Other Ways to Help
There are lots of things that you can do to improve the marine environment. Small changes really can make a big difference so find out below how you can help protect our seas and its wildlife.
Think about all of the appliances in your home and the energy they use. By making small changes around the home you can reduce your carbon footprint, help the environment and save money. Climate change will threaten marine life by increasing ocean temperatures. Evidence suggests that this has already started to affect the distribution of plankton and fish around the UK; cetaceans will have to adapt to changes in the distribution and availability of their prey species.
Top three actions:
- Switch to energy saving light bulbs, which use up to 80% less electricity than standard bulbs
- Turn off appliances instead of leaving them on standby and reduce your energy usage by around 8%
- Set your washing machine to a lower temperature when you can; as much as 90% of the energy used by your washing machine is to heat up the water, so avoid the hot cycles
We are all probably aware of the terms ‘Fairtrade’ and ‘Organic’, but there are other things to remember when you are out shopping. The transportation of our groceries, many of which have flown thousands of miles before reaching our plates, causes significant carbon emissions and adds to the problem of climate change. Pesticides applied to crops wash into the sea and accumulate in the bodies of marine animals; the consequences of this are still being studied.
Seafood is healthy and full of essential vitamins and minerals, but it is important to be aware where your food has come from and how it was caught. Certain fishing techniques, such as pair trawling and the use of gill nets, are damaging to the environment because of the associated level of bycatch, which can include thousands of dolphins and porpoises. Trawling also causes damage to the seabed which takes time to recover. Over-fishing of target fish species has caused the collapse of fisheries around the UK and consequences within marine food chains.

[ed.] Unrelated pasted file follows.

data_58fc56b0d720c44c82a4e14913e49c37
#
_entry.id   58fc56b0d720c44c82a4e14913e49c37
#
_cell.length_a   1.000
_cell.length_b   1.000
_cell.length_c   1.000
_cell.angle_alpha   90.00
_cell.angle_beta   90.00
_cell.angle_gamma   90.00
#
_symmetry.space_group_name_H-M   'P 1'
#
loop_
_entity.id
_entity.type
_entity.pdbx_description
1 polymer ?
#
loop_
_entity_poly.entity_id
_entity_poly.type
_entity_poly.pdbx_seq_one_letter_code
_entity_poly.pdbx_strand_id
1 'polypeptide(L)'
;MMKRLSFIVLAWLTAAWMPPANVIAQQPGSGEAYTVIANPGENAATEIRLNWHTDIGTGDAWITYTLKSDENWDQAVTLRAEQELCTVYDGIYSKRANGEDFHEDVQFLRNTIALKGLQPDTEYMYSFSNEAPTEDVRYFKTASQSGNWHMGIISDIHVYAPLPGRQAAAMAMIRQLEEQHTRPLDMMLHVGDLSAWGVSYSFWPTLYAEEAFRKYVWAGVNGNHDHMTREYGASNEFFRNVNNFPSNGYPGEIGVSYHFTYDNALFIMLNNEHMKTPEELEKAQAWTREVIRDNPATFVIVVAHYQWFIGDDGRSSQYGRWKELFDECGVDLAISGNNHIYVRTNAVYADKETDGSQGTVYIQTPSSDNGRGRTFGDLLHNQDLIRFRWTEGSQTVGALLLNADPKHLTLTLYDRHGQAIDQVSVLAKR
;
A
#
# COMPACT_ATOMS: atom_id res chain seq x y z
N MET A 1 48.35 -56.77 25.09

It can be tempting to buy souvenirs such as shells and coral when you’re on holiday but they may have been collected unsustainably using damaging methods; you can be sure that they would be of more value alive in their natural environment.
Top three actions:
- Head down to your local farm shop or produce market for grocery products that have not flown thousands of miles to reach your plate; you’ll also be supporting local farmers and buying the freshest organic fruit and vegetables possible
- Buy seafood from sustainable, well-managed stocks that have been caught using methods that minimise impacts on the environment; consumer power can make a real difference so don’t be afraid to ask before you buy. Take a look at the Marine Conservation Society's Good Fish Guide (2.3MB)
- Say no to plastic bags and instead take your own reusable cotton or jute bags because even degradable plastic bags only break down into smaller pieces; plastic bags can end up in the sea and be accidentally swallowed by marine animals, especially turtles
Code of Conduct
Get the most out of an encounter with marine animals by following some simple guidelines. If you see cetaceans, basking sharks, turtles or other large animals whilst at sea, approach slowly and don’t get too close. It is important to maintain a steady and predictable course; don’t approach animals from behind or cut them off. Spend a reasonable amount of time observing the animals but move away carefully at the first signs of disturbance (these could include sudden evasive movements and tail slapping). It is an offence to intentionally or recklessly disturb any whale, dolphin, porpoise or basking shark (Wildlife and Countryside Act 1981; Nature Conservation (Scotland) Act 2004). If you are booking a wildlife boat trip, ask if they are WiSe accredited.
A visit to the beach is an excellent opportunity to explore the rich and colourful life around our coastline but don’t forget to stay safe and protect wildlife by following HWDT's Seashore Code (250KB).
Litter and Recycling
Litter that ends up in the sea comes from many sources: some will be blown from landfill sites, some will go overboard from ships and some is left behind on the beach. By disposing properly of your litter when you leave the beach, you can clean-up the appearance of the shoreline and protect marine animals; creatures such as cetaceans, seals and turtles can swallow and become entangled in litter, which can cause injury and death. Plastic bags and bottles were the most common litter item recorded from Silurian during 2006, and plastics are consistently the main litter items collected during Beachwatch, the Marine Conservation Society’s annual nationwide beach clean event. Find out more about the global problem of plastic in the seas on the Plastic Oceans website.
Top three actions:
- Take part in beach cleans to actively improve the coastal environment
- Buy products with little or no packaging and dispose of it properly; some packaging is now biodegradable
- Think about what you flush down the toilet because items such as cotton buds make their way into the sea and may harm marine creatures
There are lots of ‘eco-friendly’ products available, but what do they really do for the environment? Most of the cleaning products that we use in our homes, from shower gel to laundry detergent, are washed down the drain and eventually end up in the sea. Compared with regular varieties, eco-friendly products contain less or no harmful toxic chemicals.